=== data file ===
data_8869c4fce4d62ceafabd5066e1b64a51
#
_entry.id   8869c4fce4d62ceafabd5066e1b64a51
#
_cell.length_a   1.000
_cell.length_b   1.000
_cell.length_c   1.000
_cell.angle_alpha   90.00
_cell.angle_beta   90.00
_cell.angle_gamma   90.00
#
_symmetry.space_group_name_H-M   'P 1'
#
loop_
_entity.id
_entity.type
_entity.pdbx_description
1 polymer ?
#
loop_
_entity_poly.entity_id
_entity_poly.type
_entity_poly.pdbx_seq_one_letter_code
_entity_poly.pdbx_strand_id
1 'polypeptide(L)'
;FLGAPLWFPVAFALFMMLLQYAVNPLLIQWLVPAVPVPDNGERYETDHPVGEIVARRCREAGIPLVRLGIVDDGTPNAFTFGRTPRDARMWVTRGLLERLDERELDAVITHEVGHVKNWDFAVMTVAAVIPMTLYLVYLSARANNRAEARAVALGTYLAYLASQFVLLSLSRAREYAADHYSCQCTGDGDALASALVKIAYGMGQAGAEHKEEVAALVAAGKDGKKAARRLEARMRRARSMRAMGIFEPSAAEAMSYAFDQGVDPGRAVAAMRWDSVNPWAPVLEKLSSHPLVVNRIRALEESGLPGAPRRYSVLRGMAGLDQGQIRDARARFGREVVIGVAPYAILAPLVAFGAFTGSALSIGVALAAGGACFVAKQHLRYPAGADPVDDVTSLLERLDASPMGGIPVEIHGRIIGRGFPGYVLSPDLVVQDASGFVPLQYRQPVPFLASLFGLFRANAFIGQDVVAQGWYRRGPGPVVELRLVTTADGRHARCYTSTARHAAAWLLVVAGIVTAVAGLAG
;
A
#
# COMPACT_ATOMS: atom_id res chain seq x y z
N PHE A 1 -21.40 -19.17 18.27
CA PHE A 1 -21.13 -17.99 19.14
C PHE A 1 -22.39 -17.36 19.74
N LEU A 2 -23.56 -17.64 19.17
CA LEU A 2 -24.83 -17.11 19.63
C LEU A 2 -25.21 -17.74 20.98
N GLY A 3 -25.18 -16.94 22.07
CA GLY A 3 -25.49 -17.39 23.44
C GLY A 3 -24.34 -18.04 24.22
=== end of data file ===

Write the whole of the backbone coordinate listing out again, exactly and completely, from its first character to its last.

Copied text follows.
data_8869c4fce4d62ceafabd5066e1b64a51
#
_entry.id   8869c4fce4d62ceafabd5066e1b64a51
#
_cell.length_a   1.000
_cell.length_b   1.000
_cell.length_c   1.000
_cell.angle_alpha   90.00
_cell.angle_beta   90.00
_cell.angle_gamma   90.00
#
_symmetry.space_group_name_H-M   'P 1'
#
loop_
_entity.id
_entity.type
_entity.pdbx_description
1 polymer ?
#
loop_
_entity_poly.entity_id
_entity_poly.type
_entity_poly.pdbx_seq_one_letter_code
_entity_poly.pdbx_strand_id
1 'polypeptide(L)'
;FLGAPLWFPVAFALFMMLLQYAVNPLLIQWLVPAVPVPDNGERYETDHPVGEIVARRCREAGIPLVRLGIVDDGTPNAFTFGRTPRDARMWVTRGLLERLDERELDAVITHEVGHVKNWDFAVMTVAAVIPMTLYLVYLSARANNRAEARAVALGTYLAYLASQFVLLSLSRAREYAADHYSCQCTGDGDALASALVKIAYGMGQAGAEHKEEVAALVAAGKDGKKAARRLEARMRRARSMRAMGIFEPSAAEAMSYAFDQGVDPGRAVAAMRWDSVNPWAPVLEKLSSHPLVVNRIRALEESGLPGAPRRYSVLRGMAGLDQGQIRDARARFGREVVIGVAPYAILAPLVAFGAFTGSALSIGVALAAGGACFVAKQHLRYPAGADPVDDVTSLLERLDASPMGGIPVEIHGRIIGRGFPGYVLSPDLVVQDASGFVPLQYRQPVPFLASLFGLFRANAFIGQDVVAQGWYRRGPGPVVELRLVTTADGRHARCYTSTARHAAAWLLVVAGIVTAVAGLAG
;
A
#
# COMPACT_ATOMS: atom_id res chain seq x y z
N PHE A 1 -21.40 -19.17 18.27
CA PHE A 1 -21.13 -17.99 19.14
C PHE A 1 -22.39 -17.36 19.74
N LEU A 2 -23.56 -17.64 19.17
CA LEU A 2 -24.83 -17.11 19.63
C LEU A 2 -25.21 -17.74 20.98
N GLY A 3 -25.18 -16.94 22.07
CA GLY A 3 -25.49 -17.39 23.44
C GLY A 3 -24.34 -18.04 24.22